There's a lot of speculation about why Dirk Meyer, chief executive for more than two of the most tumultuous years in AMD's turbulent history, was shown the door last week.
Everyone is speculating that it was about AMD not fielding a proper processor to ride the tablet wave like a stoned-out surfer dude. But if you read between the lines in AMD's financial report for the fourth quarter and listen carefully to what interim CEO and current chief financial officer Thomas Siefert said on the call with Wall Street analysts on Thursday, then it becomes pretty obvious that server processors were also an arrow in Meyer's back.
Or more precisely, they were not AMD's savior and therefore weren't Meyer's either
It was during Meyer's reign, after all, when Intel woke up and delivered better Xeon 5500s in 2009 and then 5600 and 7500 processors in 2010. AMD's Opteron 2400s and 8400s were alright, but the Opteron 4100s and 6100s from last year had chipsets only from AMD and required server makers to switch to new sockets as well.
And during a recession, server makers decided to put most of their energies into designing, making, and selling Xeon-based products and largely ignored - except for some decent boxes from Hewlett-Packard and Dell and one decent box from IBM - the new Opteron lineup.
And that is why Intel's server processor sales throughout 2010 and especially in the fourth quarter of last year pushed the company to new revenue and profitability heights.
Seifert did not offer any excuses about the Opteron quandary in the Q&A session with analysts. "I am not going to make any secret about it, we were disappointed in the segment in the fourth quarter, and this is one of the areas we see with room for improvement," Seifert said. "We have to work on go-to-market strategies, and this will be one of the areas of emphasis going forward."
Seifert said that server processor revenues were slightly down in the fourth quarter, but AMD had "higher expectations" for the first quarter of 2011. One reason for optimism is because the first quarter of last year was ahead of the big Intel and AMD chip rollouts, and this is an easy compare.
For AMD overall, Computing Solutions revenues - that's chips and chipsets across PC, workstation, and server platforms - were flat sequentially and year-over-year, with CPU average selling prices down sequentially and flat compared to the year-ago period.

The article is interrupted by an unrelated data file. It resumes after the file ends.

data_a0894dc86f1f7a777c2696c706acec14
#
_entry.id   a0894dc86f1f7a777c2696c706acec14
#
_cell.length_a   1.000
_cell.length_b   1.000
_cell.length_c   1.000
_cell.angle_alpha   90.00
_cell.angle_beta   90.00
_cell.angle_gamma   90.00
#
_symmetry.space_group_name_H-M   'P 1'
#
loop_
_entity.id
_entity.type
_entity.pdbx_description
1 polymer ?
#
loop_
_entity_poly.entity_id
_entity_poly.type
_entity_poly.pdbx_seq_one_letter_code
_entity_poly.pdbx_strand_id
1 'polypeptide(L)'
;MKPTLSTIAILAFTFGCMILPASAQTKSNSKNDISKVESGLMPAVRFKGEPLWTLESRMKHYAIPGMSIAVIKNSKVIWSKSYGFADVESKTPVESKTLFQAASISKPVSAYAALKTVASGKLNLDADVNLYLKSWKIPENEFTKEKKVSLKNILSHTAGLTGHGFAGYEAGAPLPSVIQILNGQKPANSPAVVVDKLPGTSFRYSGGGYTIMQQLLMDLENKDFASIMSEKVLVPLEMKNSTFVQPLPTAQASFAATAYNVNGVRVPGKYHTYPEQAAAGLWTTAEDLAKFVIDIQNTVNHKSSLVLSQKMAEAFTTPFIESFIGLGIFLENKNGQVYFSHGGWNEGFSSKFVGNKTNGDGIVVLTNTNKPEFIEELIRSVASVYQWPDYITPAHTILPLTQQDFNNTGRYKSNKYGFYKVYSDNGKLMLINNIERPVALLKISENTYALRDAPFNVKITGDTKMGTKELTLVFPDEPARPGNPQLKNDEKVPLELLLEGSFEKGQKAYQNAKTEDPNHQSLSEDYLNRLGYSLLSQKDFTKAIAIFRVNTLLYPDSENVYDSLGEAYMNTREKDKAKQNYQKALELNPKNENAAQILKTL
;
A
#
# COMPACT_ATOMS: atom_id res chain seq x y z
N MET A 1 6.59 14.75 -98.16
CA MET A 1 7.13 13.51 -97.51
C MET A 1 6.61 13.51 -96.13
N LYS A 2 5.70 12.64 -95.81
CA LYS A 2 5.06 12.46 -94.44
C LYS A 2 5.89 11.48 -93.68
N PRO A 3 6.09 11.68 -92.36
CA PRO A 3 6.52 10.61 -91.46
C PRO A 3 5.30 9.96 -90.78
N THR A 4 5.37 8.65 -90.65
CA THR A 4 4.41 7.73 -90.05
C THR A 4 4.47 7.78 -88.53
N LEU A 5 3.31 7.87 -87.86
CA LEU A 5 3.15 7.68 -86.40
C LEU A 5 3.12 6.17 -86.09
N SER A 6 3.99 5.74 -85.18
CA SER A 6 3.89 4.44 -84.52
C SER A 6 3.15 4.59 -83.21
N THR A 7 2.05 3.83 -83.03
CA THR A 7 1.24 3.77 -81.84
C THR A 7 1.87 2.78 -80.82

So Opteron servers chips did not necessarily do worse than Phenom, Athlon, Fusion, Turion, and Sempron chips. It is just that server chip sales were not the hero that they were over at Intel in the same quarter.
In Intel's fourth quarter, sales in its Data Center Group, which makes CPUs and chipsets for workstations and servers, had revenues of $2.5bn, up 15 per cent sequentially from Q3 and up 24 per cent from the year ago period. All of Intel's other product lines were flat sequentially, so the server bump was really obvious.
AMD is not expected to get its 16-core Interlagos Opteron 6000 series processors for G34 sockets into the field until the third quarter, with the eight-core Valencia Opteron 4000 series chips for C32 sockets coming sometime after that.
This is a long time, with Intel readying its ten-core Westmere-EX chips for the second quarter and revving Sandy Bridge Xeons for entry and midrange servers for the third quarter as well. AMD needs to beat Intel to market to recapture the affections of server makers. This is the underdog's raison d'etre and only practical strategy, as AMD well knows from its initial experience lining up server makers with the original Hammer Opteron chips, the first 64-bit processors that used the x86 instruction set.
As it turns out, there will be another server chip coming out from AMD earlier than the third quarter. Seifert said a variant of the Orochi workstation processor, due in the spring, will be made available for servers in late summer. The Orochi chip is based on the Bulldozer core module, which has quasi-cores, and in fact packs four of these onto a single die.
This makes it, for all intents and purposes, an eight-core processor. The Orochi chip will plug into the AM3+ socket, not the G34 or C32 sockets used by the Opterons and may find some use in the micro tray servers that are increasingly popular among hyperscale data center operators.
The server market is spoiling for a fight between Intel and those who are tweaking the ARM RISC chip for use in micro servers, and there has been plenty said about how AMD needs go back into the ARM chip design business and take Intel on in an oblique rather than direct attack.
When asked about the possibilities of doping ARM chips, Seifert did the usual I-don't-want-to-be-the-CEO dance that a CFO does when they get put in the hot seat on an interim basis. "You have to realize that the expertise in x86 and GPUs that we have in the company is very broad," Seifert said in professor mode, adding that it could, in theory, be applied to other areas.
"We will embrace any changes that happen in our ecosystem," Seifert said, but made it crystal clear that AMD was focused on delivering to its CPU, GPU, and APU roadmaps as well as trying to get a new CEO to plot a new course to a new future. ®